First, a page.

[/caption] Dry Creek Falls is one of the least visited waterfalls in the Columbia River Gorge but it’s one of the most photogenic waterfalls in the area. The hike to the waterfall is a moderate 5.4 mile round trip hike and you will be amazed at the forested canopy as you slice your way through the gorge. Dry Creek falls is a 50 foot water fall that plunges through a 300 foot cliff but you can only see parts of it high above the falls. You will want to hike over the diversion dam when you get to the falls and set up your tripod. I was surprised that I was able to get near the base of the waterfall without getting totally drenched. I noticed that there are sometimes lulls in the wind gusts and you have time to get a few shots off before you need to wipe the water off your lens. I was setting my shutter speed between 2 seconds and 4 seconds, depending on the amount of glare from the sun. I made sure to use my histogram in order to have the best settings as possible in use. I set the ISO at 200 and attached my ND4, CIR-PL and warming filter in order to get the ghosting effect of the water and bring out the colors of the basalt rock and vegetation. Since Dry Creek Falls is known to pretty much dry up you will want to visit during late spring or early summer. The vegetation doesn’t really explode until late spring and if you wait too long in the summer the water level is very low.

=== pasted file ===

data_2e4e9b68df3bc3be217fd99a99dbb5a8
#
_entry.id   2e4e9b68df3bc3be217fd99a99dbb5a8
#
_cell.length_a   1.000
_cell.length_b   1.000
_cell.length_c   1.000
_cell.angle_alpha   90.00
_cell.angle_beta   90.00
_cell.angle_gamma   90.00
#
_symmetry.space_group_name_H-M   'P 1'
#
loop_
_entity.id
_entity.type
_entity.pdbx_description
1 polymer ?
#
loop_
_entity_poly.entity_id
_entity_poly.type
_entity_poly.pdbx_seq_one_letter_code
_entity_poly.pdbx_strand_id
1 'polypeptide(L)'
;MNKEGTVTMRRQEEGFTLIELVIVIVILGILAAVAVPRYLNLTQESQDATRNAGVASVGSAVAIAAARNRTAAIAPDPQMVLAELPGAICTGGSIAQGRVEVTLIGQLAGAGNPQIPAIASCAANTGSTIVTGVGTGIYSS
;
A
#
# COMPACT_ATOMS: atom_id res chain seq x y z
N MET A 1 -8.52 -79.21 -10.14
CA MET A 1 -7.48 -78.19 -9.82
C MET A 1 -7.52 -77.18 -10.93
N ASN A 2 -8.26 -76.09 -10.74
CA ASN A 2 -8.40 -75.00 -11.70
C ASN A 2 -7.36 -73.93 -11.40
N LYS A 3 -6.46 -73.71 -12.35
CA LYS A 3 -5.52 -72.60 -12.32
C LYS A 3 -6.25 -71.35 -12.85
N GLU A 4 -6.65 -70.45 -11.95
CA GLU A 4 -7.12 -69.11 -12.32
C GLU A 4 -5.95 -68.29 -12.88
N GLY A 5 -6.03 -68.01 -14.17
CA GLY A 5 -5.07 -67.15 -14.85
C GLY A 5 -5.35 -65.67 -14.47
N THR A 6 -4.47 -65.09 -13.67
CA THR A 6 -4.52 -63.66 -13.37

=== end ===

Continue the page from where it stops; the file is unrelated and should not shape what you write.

[/caption] Dry Creek Falls is known to be one of the most seldom visited waterfalls within the Columbia River Gorge scenic area. This is the main reason that I had never took the time to make the 5.5 round trip hike to the waterfall. However, I am very glad that I finally decided to make the hike to this spectacular and very secluded and seldom visited gem. Sometimes you need to decide for yourself before you let someone else decide whether something is worth visiting or not. I was totally amazed at this scenic hike along the PCT, especially with the canopy of neon green trees and vegetation that littered the area. There are plenty of wildflowers along the trail and you also follow along the creek just before ending at the falls. I also happened along a deer that had been grazing just above the hiking trail. Parts of the trail do cut through some power lines but its only for a few hundred yards and once you get far enough on the trail you will no longer hear the busy I-84 traffic. Unfortunately, because the waterfall was used as a diversion dam back in the day, parts of the falls below the water is littered with iron and old concrete along with an old pipe just below the falls which is hard to keep out of your photos. However, I was able to take many photos as well as this one shown that doesn’t show any remnants of the dam. I took this shot while using my Canon T1i along with my Sigma 17-70mm lens. I was standing just behind the old dam so I could set the focal length at 28mm and then frame the huge walls surrounding the area. I made sure to attach my ND8, warming filter and CIR-PL so I could have the camera in Shutter Priority. I set the shutter speed at 4 seconds and the aperture was at F-16. I had the ISO at 100 and the white balance at -1.3. Because the falls are in such a secluded area which get only limited light I was able to take this shot at 12:00pm even though the sun was directly behind the falls. It’s hard to imagine that there is probably even a bigger waterfall in the cliffs behind dry creek falls. This is a hike definitely worth making and you will really enjoy the solitude of the area.